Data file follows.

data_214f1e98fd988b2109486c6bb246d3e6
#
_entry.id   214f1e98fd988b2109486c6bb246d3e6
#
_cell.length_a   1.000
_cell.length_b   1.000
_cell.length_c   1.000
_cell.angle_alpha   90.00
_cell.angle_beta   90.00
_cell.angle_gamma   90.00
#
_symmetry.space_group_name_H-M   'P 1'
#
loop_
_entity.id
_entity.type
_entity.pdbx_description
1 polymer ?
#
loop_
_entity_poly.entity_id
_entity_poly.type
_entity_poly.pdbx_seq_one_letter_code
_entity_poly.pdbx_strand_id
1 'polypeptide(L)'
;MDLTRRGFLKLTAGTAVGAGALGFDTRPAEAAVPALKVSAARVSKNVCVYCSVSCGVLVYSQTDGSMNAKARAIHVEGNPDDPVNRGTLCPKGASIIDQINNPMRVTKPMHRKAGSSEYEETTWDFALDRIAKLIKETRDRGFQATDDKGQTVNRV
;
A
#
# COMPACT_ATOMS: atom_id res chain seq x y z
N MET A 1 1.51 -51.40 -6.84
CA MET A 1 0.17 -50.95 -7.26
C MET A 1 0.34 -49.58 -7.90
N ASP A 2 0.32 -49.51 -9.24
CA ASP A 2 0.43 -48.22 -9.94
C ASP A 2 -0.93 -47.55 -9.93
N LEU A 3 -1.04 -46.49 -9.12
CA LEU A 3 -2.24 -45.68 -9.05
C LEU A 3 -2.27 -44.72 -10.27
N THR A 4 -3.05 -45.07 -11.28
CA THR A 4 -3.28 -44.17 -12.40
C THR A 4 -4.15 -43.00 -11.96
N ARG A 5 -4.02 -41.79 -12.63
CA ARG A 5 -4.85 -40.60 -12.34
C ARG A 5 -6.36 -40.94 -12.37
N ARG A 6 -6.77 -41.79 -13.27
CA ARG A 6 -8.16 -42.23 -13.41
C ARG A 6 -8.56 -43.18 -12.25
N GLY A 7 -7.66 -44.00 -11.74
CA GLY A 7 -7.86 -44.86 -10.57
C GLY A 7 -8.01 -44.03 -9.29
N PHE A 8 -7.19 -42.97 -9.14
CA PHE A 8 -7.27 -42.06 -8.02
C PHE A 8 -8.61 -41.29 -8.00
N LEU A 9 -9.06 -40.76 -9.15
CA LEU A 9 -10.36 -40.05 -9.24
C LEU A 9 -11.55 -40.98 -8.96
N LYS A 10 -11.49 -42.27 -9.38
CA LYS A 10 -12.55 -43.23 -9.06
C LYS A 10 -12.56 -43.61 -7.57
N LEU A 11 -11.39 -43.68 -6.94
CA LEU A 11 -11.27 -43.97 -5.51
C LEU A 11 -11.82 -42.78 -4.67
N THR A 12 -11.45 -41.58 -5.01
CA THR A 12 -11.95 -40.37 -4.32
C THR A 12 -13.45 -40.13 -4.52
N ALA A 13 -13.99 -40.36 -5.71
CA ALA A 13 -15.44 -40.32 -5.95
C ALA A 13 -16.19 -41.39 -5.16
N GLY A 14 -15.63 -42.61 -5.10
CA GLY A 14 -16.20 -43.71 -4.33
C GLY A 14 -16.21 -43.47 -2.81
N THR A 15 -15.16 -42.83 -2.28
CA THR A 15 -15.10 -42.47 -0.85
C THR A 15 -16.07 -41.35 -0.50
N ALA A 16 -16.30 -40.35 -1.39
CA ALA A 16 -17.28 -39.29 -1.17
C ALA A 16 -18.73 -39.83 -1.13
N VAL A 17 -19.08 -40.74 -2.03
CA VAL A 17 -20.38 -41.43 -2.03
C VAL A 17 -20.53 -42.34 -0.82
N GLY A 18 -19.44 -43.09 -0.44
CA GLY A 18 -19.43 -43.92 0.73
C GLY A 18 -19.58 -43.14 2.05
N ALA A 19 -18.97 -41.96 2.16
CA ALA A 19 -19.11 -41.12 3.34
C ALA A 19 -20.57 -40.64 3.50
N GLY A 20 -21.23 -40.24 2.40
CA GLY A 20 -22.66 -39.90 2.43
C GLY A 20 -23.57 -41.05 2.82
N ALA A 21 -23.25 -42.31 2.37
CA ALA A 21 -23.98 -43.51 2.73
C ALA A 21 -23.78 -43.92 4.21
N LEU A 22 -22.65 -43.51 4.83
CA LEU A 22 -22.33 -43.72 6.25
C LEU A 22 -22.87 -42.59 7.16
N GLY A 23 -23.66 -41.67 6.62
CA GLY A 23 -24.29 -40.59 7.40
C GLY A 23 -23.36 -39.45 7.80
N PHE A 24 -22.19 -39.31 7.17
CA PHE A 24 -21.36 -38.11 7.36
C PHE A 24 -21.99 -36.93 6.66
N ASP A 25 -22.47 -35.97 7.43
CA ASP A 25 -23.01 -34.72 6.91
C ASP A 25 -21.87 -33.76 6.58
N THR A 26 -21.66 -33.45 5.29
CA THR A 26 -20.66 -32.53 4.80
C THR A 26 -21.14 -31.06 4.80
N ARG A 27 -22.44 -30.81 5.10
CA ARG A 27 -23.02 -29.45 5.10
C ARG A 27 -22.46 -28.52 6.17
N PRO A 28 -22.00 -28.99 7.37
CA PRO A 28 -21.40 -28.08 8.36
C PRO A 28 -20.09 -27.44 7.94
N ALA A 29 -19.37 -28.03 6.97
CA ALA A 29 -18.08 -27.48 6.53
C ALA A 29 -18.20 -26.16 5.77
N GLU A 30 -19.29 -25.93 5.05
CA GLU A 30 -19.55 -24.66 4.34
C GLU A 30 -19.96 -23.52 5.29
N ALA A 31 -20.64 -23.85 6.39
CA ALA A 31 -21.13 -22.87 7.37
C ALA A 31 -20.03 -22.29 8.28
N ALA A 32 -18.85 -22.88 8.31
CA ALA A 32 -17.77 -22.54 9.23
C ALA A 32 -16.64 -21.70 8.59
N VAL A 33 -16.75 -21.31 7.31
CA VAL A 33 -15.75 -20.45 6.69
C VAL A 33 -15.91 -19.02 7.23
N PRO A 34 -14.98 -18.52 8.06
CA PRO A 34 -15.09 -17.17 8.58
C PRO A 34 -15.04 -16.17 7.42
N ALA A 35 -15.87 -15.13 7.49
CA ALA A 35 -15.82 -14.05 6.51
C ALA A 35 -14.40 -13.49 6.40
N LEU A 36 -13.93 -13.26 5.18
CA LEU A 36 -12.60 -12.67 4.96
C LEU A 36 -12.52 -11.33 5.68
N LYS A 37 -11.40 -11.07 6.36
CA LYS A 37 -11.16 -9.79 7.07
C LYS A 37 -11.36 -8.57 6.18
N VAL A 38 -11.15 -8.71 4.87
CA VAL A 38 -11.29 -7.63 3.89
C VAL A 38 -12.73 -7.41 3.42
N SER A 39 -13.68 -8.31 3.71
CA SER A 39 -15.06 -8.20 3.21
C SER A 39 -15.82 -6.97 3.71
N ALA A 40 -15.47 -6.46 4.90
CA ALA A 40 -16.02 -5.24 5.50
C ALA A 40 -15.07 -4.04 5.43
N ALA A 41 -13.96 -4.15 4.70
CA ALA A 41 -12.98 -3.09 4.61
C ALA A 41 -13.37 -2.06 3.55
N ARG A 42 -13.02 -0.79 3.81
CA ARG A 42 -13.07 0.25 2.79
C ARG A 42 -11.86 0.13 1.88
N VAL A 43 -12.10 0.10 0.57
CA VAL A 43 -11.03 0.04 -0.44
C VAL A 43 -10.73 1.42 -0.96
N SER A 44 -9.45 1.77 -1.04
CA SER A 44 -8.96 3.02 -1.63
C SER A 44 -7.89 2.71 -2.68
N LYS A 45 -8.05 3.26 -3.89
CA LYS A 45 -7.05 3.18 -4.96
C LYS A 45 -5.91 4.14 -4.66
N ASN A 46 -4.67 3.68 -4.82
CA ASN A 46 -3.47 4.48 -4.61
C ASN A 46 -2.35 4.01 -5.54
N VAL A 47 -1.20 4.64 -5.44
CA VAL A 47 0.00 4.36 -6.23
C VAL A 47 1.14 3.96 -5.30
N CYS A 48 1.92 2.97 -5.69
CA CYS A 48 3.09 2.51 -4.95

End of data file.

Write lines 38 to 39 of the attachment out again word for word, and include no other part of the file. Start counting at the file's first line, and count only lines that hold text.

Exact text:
CA LEU A 3 -2.24 -45.68 -9.05
C LEU A 3 -2.27 -44.72 -10.27